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#### GreenGoblin

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- Feb 22, 2012

- 68

- Thread starter GreenGoblin
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- Feb 22, 2012

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- Mar 5, 2012

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Hi GreenGoblin!

If you fill in successive values for t, you'll get a number of dots with coordinates (x,y,z).

Connecting those dots gets you a curve.

You might also write it as:

x(t)=t

y(t)=t^2

z(t)=cos(t)

To find the tangent, you're supposed to take the derivative with respect to t, which will give you a tangent vector.

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- Feb 22, 2012

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Hi, thanks for your reply. So how can I express this? do i solve the derivatives at pi/2? I get (1, pi, -1). What can I do with this? I am really bad at this topic and I don't know where to go with it. What part of the question is this the solution for? I don't even know. I need a 'unit tangent vector', and a 'tangent line to the curve'. Are these both associated to the point pi/2, or the curve in general? I don't know. can i convert these parametric coords to cartesian. i try to do it but with three variables i cant figure.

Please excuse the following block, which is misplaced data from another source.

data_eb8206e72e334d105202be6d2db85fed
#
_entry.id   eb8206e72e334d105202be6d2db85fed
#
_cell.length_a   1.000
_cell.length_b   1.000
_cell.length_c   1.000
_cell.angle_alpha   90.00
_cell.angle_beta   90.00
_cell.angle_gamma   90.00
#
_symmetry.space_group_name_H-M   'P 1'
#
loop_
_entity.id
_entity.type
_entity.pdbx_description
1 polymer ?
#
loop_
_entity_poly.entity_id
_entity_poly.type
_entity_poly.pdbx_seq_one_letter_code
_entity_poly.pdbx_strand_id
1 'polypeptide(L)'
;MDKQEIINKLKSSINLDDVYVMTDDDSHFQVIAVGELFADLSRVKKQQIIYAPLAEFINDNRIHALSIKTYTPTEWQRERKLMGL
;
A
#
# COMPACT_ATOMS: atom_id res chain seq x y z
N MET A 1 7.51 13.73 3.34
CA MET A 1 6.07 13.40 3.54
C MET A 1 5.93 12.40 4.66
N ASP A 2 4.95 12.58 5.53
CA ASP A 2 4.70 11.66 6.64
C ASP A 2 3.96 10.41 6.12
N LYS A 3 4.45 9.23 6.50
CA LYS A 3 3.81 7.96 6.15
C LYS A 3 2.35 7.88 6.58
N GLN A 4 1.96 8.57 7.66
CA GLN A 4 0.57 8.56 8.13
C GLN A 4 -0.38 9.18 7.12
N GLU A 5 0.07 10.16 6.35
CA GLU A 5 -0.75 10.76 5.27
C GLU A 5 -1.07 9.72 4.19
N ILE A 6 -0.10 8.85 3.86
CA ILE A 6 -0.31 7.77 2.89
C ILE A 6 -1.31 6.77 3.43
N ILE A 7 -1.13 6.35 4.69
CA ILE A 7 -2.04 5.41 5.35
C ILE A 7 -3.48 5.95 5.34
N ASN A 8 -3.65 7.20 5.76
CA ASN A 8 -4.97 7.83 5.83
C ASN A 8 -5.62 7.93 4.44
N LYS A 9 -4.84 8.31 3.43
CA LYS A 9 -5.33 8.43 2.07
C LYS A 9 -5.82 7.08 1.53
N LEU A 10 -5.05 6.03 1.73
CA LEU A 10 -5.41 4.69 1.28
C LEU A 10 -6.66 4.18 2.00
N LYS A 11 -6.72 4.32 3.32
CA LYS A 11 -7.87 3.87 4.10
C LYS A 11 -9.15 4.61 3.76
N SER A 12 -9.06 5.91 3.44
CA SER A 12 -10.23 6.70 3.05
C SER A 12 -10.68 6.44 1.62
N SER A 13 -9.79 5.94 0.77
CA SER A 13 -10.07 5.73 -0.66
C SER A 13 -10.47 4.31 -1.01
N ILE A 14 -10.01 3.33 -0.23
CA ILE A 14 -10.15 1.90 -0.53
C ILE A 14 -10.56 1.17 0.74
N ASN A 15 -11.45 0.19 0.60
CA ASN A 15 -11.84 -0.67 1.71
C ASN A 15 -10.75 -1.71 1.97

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- Mar 5, 2012

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You have just found a tangent vector to the curve at $t=\pi/2$.Hi, thanks for your reply. So how can I express this? do i solve the derivatives at pi/2? I get (1, pi, -1). What can I do with this? I am really bad at this topic and I don't know where to go with it. What part of the question is this the solution for? I don't even know. I need a 'unit tangent vector', and a 'tangent line to the curve'. Are these both associated to the point pi/2, or the curve in general? I don't know

To make it a unit tangent vector you need to divide each of its components by the length of the vector.

Let's call this vector $\mathbf d$.

If you fill in pi/2 in the curve specification, you get the point on the curve that you need.

Let's call this point $\mathbf{p} = (p_x, p_y, p_z) = (x(\pi/2), y(\pi/2), z(\pi/2))$.

The line has to be a line that goes through this point in the direction of that tangent vector.

The parameter representation of the line is $\mathbf{r}(t) = (p_x + d_x t, ~ p_y + d_y t, ~ p_z + d_z t)$.

- Feb 29, 2012

- 342

More generally, given a map $\gamma: V \subset \mathbb{R}^d \to \mathbb{R}^n$, with $d \leq n$, you can have a maximum of $d$ degrees of freedom. This results in a $d$-dimensional plane in your $n$-dimensional space.

I hope this helps you identify and understand curves and other geometric objects defined in similar ways.

- Fantini